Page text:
Want to Argue about Politics More Effectively? Learn Risk Analysis 101

bruce-blog3

For those of us who work professionally in risk management, it’s striking how many of the controversies surrounding the Trump administration are essentially controversies about risks. That means that if you want to argue more effectively (and intelligently) about many of these controversies, you need to know some basics from the discipline known as risk analysis. The good news is that the basic concepts are very easy to learn.

I’ve put security expert Bruce Schneier‘s pic at the top of this post because, in my opinion, he has explained the basic concepts in a very easy to understand way. As he explains in his must-read book, Beyond Fear: Thinking Sensibly about Security in an Uncertain Worldhe uses a simple, five-step process. Although Schneier’s focus is security, we can easily extend his five steps to apply to risks which don’t involve security.

Here are the five steps:

Step 1: What assets are you trying to protect?

Step 2: What are the risks to those assets?

Step 3: How well does the proposed solution (e.g., policy, law, technology, etc.) mitigate those risks?

Step 4: What other risks does the proposed solution cause?

Step 5: What costs and trade-offs does the solution impose?

As Schneier explains:

These five steps don’t lead to an answer, but rather provide the mechanism to evaluate a proposed answer. They lead to another question: Is the security solution worth it? In other words, is the benefit of mitigating the risks (Step 3) worth the additional risk (Step 4) plus the other trade-offs (Step 5)? It is not enough for a security measure to be effective. We don’t have infinite resources or infinite patience. As individuals and a society, we need to do the things that make the most sense, that are the most effective use of our security dollar. But, as you’ll see later in this book, subjective (and sometimes arbitrary) economic incentives make an enormous difference as to which security solutions are cost-effective and which ones aren’t.

Again, Schneier’s focus is security, but you can easily replace the word “security” with some other topic, such as “immigration” or “health care” or “environment.”

So what would this look like in practice? The following is a very rough-and-dirty example for Trump’s proposed border wall with Mexico. Please note that the following analysis is mine, not Schneier’s, and it is presented solely as a “proof of concept.” It is far from complete.


Step 1: What assets are you trying to protect? United States citizens; the budgets of governmental entities in the United States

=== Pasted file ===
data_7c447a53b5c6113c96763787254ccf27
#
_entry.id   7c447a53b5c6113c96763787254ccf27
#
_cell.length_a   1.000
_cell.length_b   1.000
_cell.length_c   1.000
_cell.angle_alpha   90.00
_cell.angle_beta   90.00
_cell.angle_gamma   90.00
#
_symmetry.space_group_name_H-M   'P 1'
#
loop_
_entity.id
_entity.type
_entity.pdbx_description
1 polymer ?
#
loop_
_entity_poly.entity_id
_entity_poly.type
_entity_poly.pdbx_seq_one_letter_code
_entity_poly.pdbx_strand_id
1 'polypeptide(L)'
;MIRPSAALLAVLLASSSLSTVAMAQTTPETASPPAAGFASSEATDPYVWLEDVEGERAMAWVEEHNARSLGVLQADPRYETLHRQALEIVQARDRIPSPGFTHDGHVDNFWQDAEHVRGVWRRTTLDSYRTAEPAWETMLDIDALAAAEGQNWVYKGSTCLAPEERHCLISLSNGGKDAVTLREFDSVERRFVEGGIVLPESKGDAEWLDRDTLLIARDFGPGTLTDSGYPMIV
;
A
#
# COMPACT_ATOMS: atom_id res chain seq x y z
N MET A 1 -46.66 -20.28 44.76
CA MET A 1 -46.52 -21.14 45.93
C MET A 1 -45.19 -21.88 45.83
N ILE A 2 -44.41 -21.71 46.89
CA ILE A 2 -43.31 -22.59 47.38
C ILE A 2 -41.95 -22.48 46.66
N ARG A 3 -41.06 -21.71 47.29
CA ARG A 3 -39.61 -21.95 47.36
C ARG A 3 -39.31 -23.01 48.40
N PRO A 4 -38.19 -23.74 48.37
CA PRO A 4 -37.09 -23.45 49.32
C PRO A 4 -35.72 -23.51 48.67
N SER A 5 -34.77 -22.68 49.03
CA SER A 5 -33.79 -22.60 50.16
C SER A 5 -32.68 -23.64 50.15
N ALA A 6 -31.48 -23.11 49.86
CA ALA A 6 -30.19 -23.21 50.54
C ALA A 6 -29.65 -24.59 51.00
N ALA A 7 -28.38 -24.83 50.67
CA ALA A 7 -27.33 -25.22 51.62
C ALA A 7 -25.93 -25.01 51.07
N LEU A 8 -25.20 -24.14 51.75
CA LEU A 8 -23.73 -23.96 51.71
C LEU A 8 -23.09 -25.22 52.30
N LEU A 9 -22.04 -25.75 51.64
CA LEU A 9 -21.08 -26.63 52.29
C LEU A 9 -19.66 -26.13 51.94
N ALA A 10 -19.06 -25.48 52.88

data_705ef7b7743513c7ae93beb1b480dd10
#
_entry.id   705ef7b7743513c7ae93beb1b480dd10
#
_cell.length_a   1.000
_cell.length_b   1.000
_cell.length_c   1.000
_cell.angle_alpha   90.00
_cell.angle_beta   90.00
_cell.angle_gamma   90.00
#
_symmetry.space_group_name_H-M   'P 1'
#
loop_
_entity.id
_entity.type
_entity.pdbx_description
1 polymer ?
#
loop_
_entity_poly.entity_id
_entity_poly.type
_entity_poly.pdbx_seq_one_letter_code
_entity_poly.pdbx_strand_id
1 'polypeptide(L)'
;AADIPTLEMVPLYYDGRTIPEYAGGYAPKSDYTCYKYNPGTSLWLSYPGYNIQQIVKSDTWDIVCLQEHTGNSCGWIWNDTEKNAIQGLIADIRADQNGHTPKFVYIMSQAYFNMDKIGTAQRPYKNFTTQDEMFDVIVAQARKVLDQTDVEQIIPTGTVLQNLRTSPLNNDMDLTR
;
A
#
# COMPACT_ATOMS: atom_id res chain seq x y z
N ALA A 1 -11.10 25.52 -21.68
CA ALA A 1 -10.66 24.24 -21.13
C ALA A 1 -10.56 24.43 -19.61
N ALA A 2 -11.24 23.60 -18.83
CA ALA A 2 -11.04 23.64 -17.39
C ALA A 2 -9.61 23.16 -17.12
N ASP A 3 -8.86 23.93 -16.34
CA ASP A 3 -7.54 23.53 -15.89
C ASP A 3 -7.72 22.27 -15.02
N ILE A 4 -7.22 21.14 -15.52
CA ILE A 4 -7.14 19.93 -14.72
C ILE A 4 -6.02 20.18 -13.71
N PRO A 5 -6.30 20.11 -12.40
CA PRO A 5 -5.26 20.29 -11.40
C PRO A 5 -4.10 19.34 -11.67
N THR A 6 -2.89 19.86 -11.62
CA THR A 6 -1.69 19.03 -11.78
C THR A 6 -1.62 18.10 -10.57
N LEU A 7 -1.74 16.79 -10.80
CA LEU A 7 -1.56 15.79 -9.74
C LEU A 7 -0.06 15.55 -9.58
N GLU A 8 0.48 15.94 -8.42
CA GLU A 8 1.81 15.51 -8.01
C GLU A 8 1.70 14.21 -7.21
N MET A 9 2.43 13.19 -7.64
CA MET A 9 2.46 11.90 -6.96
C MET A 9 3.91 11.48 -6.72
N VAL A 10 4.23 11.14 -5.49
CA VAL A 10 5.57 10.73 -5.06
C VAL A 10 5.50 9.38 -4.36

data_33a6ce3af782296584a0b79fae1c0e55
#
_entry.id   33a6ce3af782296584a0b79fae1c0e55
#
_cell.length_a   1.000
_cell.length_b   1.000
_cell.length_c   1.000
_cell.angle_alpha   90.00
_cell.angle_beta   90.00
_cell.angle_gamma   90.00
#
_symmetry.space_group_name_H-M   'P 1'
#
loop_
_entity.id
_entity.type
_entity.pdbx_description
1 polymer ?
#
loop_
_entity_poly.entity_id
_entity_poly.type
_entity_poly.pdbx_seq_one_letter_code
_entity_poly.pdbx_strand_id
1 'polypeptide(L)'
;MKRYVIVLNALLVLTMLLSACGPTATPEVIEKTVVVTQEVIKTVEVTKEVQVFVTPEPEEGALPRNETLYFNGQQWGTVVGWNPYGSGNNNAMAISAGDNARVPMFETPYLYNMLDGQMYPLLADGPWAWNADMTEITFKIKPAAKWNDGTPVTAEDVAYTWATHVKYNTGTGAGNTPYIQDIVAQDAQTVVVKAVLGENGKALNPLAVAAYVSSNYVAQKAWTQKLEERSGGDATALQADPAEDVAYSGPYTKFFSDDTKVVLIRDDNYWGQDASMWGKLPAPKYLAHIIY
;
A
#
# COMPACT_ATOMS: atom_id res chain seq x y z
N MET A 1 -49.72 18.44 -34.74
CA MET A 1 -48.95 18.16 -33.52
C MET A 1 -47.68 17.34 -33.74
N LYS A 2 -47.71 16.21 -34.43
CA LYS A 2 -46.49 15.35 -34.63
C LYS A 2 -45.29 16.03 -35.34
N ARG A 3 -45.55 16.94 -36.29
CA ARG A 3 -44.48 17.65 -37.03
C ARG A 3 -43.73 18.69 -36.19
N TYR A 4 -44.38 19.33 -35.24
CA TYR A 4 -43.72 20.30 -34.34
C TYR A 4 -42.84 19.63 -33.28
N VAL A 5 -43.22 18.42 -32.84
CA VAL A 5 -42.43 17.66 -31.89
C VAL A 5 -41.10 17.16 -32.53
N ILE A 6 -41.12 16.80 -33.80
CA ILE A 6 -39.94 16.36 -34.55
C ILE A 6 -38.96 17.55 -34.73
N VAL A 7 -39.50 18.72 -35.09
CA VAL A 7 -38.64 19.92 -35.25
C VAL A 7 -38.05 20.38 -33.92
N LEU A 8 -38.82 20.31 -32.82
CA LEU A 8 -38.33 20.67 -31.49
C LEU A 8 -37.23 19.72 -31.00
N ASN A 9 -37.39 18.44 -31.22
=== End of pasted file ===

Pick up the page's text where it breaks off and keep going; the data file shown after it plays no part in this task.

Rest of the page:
Step 2: What are the risks to those assets?  Crime (e.g., drugs, rape, etc.); taxpayer dollars spent on providing services (healthcare, public schools, etc.) to non-U.S. citizens

Step 3: How well does the proposed solution (e.g., policy, law, technology, etc.) mitigate those risks?  There are many arguments on both sides; I won’t try to summarize all of them here. For illustration, I’ll mention just one argument from each side. In favor of the wall, supporters could argue the wall would make illegal entry through the Southern border much more difficult than it is now. Against the wall, critics could argue that the wall will be, at best, only marginally effective.

Step 4: What other risks does the proposed solution cause? Some critics of the border wall argue that, ironically, border walls have unintended consequences. For example, Trump’s border wall might prevent unauthorized immigrants from leaving the United States.

Step 5: What costs and trade-offs does the solution impose? The wall isn’t free, so one dimension is the cost of the wall and how to fund it. This has been talked about extensively by both sides, so I won’t say anything more about it here.

The other consideration is trade-offs. Even if the wall were able to completely eliminate illegal immigration through the southern border, which is impossible, it might also be the case that the border wall would create other risks. Such risks might include damage to the environment, encroachment on the private property rights of U.S. citizens who live along the border, making the journey even more dangerous for determined immigrants, hurting the U.S. economydamaging our relationship with Mexico, and so forth. Furthermore, one of Trump’s proposed ideas for paying the wall might disrupt the ability of American citizens to use the global financial system. A complete risk analysis would take a look at these issues as well.


Risk analysis just forces you to ask the right questions. Even if you do that and get the right answers, you still have to communicate the results in a way that works with what we know about the psychology of risk. See the articles on this site with the “risk communication” tag for suggestions on how to do that. Here’s a spoiler: if critics focus on the examples I provided in Step 5, they will fail spectacularly to change the minds of most.

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